}

        #endregion //Commands

        #region Command Methods
        Boolean CanLoginExecute()
        {
            return !string.IsNullOrEmpty(_username);
        }

        void LoginExecute(PasswordBox passwordBox)
        {
            string value = passwordBox.Password;
            if (!CanLoginExecute()) return;

            if (_username == "username" && value == "password")
            {
                LoginModel.GetInstance().LoggedIn = true;
            }
        }
        #endregion
    }
}
share|improve this question

1 Answer 1

up vote 15 down vote accepted

Holy long question, Batman!

Q1: The process would work, I don't know about using the LoginModel to talk to the MainWindowViewModel however.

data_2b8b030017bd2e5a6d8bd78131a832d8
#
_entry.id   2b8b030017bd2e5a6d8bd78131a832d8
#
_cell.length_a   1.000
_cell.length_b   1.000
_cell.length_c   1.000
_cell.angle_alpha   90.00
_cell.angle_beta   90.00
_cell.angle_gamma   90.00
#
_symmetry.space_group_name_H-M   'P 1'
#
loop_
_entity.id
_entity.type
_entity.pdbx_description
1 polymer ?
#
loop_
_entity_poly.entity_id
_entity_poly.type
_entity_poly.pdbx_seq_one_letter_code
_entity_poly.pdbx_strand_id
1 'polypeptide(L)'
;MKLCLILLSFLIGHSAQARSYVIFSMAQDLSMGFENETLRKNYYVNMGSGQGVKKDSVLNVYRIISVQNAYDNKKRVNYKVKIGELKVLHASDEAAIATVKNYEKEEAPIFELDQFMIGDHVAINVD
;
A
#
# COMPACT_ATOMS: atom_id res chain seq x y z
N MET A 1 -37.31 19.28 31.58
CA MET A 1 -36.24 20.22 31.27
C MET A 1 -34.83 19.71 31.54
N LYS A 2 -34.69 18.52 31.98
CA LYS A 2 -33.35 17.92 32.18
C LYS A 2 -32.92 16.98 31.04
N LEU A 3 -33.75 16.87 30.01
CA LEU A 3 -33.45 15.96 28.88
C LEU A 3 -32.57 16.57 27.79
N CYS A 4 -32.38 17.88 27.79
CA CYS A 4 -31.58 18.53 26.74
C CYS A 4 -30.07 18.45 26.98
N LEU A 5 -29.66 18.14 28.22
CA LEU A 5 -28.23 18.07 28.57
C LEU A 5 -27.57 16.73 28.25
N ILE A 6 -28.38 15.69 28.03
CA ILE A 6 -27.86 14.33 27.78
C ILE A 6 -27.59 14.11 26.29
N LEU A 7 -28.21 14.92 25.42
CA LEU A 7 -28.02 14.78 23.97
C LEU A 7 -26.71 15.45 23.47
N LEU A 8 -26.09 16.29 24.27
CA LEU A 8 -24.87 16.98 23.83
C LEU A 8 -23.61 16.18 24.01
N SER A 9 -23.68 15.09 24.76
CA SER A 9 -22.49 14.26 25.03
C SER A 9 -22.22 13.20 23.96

You could try something like LoginView -> LoginViewModel -> [SecurityContextSingleton || LoginManagerSingleton] -> MainWindowView

I know that singleton's are considered anti-patterns by some, but I find this to be easiest for situations like these. This way, the singleton class can implement the INotifyPropertyChanged interface and raise events whenever a login\out event is detected.

Implement the LoginCommand on either the LoginViewModel or the Singleton (Personally, I would probably implement this on the ViewModel to add a degree of separation between the ViewModel's and the "back-end" utility classes). This login command would call a method on the singleton to perform the login.

Q2: In these cases, I typically have (yet another) singleton class to act as the PageManager or ViewModelManager. This class is responsible for creating, disposing and holding references to the Top-level pages or the CurrentPage (in a single-page only situation).